NRA Position on New Bipartisan Gun Deal

NRA Position on New Bipartisan Gun Deal

NRA Goes QUIET – Huge Looming Issues

( – In the wake of numerous mass shootings over the last several months, a bipartisan group of 20 senators is racing to finish legislation they hope will help solve the problem. On Sunday, June 12, the evenly divided group of Democrats and Republicans announced a framework for potential legislation.

While the Senate works to codify a bill into law, the National Rifle Association (NRA) issued a statement on the bipartisan framework. One of America’s most influential lobbying groups regarding the Second Amendment, the NRA, said it hopes to see real solutions that will stop violence across America. Still, many questions abound about the framework, and it’s entirely possible that if at least one proposed provision by lawmakers makes it into law, challengers will likely file lawsuits in federal court.

NRA Position on Agreed Upon Framework

So, what’s in the proposed framework? The bipartisan Senate group agreed that more scrutiny should be added for those under 21 who want to purchase an assault weapon. In addition, the group decided to add a domestic violence restraint order to the list of items in a criminal background check, provide incentives for states to pass red flag laws, increase spending on school security, and add resources for mental health care.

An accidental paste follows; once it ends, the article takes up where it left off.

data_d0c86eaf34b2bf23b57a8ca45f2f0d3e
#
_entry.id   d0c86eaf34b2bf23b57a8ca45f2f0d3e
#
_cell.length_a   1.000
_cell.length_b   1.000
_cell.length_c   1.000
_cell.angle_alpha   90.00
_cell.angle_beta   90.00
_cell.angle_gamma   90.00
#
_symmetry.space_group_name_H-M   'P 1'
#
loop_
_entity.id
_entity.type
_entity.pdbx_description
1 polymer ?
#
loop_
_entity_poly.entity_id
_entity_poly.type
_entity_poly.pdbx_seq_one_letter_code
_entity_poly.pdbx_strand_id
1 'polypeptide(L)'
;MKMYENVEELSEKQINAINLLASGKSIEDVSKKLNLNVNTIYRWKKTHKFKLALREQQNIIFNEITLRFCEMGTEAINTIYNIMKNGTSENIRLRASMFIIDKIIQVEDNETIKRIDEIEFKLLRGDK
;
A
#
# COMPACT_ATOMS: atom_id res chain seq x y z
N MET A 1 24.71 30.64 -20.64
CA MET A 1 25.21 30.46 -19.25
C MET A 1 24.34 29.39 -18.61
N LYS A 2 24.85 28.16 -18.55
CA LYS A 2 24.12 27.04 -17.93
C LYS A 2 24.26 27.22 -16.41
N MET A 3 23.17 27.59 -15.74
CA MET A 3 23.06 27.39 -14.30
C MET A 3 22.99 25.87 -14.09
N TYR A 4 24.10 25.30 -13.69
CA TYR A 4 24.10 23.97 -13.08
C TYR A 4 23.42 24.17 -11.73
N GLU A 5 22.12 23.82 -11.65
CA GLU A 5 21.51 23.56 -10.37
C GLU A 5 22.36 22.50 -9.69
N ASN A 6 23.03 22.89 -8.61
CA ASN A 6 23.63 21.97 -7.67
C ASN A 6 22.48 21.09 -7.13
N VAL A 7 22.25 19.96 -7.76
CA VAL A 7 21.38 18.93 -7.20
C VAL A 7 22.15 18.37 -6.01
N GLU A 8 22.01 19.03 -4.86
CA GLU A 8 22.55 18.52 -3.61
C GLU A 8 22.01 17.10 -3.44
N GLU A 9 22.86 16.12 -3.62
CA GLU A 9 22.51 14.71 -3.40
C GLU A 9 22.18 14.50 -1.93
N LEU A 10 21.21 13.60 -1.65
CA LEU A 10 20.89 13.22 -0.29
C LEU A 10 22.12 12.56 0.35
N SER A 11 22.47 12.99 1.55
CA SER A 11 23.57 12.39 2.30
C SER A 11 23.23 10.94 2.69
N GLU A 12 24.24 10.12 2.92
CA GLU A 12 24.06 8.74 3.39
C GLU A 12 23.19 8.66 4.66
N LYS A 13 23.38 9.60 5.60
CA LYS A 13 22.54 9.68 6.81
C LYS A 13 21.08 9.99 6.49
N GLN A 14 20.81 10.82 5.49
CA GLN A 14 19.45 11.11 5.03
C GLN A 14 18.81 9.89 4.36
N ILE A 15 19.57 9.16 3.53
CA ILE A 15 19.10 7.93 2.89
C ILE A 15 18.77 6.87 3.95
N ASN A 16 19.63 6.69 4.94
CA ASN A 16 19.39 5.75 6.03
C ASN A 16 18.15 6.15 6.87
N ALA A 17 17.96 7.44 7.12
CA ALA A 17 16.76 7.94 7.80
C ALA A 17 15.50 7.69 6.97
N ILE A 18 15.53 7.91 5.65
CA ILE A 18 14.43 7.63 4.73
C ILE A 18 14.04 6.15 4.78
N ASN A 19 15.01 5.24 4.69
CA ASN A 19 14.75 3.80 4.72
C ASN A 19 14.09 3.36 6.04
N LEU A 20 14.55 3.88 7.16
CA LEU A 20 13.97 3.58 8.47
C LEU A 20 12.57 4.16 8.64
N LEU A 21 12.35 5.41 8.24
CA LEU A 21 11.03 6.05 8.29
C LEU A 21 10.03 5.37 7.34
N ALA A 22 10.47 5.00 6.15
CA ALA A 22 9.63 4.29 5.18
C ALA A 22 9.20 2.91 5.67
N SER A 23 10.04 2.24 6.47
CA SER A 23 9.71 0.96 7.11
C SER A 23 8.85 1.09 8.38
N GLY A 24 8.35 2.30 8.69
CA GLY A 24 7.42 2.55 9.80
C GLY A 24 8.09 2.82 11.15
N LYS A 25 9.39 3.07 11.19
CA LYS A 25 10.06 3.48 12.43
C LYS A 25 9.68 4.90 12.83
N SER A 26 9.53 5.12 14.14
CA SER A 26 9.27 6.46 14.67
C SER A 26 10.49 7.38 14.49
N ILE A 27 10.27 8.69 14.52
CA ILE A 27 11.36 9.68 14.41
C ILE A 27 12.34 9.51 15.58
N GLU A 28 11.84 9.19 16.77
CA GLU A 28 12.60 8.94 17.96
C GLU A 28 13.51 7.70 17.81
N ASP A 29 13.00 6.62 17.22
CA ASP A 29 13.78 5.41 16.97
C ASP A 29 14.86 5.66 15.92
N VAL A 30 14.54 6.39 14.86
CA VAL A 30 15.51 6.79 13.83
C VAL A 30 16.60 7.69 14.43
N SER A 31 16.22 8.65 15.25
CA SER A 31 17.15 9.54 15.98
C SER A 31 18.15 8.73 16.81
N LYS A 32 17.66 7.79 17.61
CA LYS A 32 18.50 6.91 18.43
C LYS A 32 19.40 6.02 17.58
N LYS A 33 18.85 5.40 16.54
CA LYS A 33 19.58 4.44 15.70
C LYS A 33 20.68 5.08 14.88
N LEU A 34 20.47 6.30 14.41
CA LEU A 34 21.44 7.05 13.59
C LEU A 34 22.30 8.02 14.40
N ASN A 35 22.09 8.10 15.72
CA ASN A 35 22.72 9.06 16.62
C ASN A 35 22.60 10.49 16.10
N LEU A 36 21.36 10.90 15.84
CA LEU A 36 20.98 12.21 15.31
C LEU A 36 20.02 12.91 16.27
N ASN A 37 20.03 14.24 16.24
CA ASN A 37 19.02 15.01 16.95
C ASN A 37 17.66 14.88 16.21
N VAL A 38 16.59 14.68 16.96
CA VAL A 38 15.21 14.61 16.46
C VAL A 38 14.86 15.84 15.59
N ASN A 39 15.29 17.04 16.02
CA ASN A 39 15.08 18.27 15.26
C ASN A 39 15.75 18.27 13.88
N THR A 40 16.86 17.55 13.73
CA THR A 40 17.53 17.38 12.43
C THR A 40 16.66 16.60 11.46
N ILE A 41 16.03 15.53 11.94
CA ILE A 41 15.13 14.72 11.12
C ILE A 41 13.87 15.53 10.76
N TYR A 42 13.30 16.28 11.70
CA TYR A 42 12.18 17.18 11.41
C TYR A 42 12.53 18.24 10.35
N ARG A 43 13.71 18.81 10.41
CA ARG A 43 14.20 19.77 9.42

In a statement released by the NRA after senators announced the bipartisan framework, the gun rights advocacy group said it strongly supports elected officials finding resources to secure schools and fix the nation’s broken mental health system and law enforcement.

Still, the organization said it wouldn’t make its position known regarding a broad framework. Instead, the group said it would reserve judgment until it sees the specific details lawmakers place in the legislation and the full text is available for review.

Constitutional Questions Linger

Gun rights legislation is always a tricky proposition. Yet, in this framework, the concern appears to be mounting around red flag laws. In 2018, a University of Michigan study concluded that red flag laws didn’t decrease homicides or suicides. Instead, they may actually increase them as people fear the government will take their possessions from them. Researchers concluded that policymakers should look for other solutions to solve the gun violence epidemic.

The most significant issue with red flag laws may be the US Constitution and Supreme Court (SCOTUS). In 2021, the court ruled unanimously in Caniglia v. Strom that red flag laws violated one man’s Constitutional rights; among them were the Second and Fourth Amendments. In particular, the court ruled that law enforcement had no right to enter a person’s home to confiscate a gun without a search warrant, violate due process rights, and couldn’t assume a person was guilty of a crime before one occurred.

So, if red flag law incentives are granted by lawmakers in a final bill, it is likely to be challenged in court. The NRA could be at the forefront of the legal challenge as it noted in the press release it would fight to protect due process protections and against those who deprive citizens of their rights to defend themselves.

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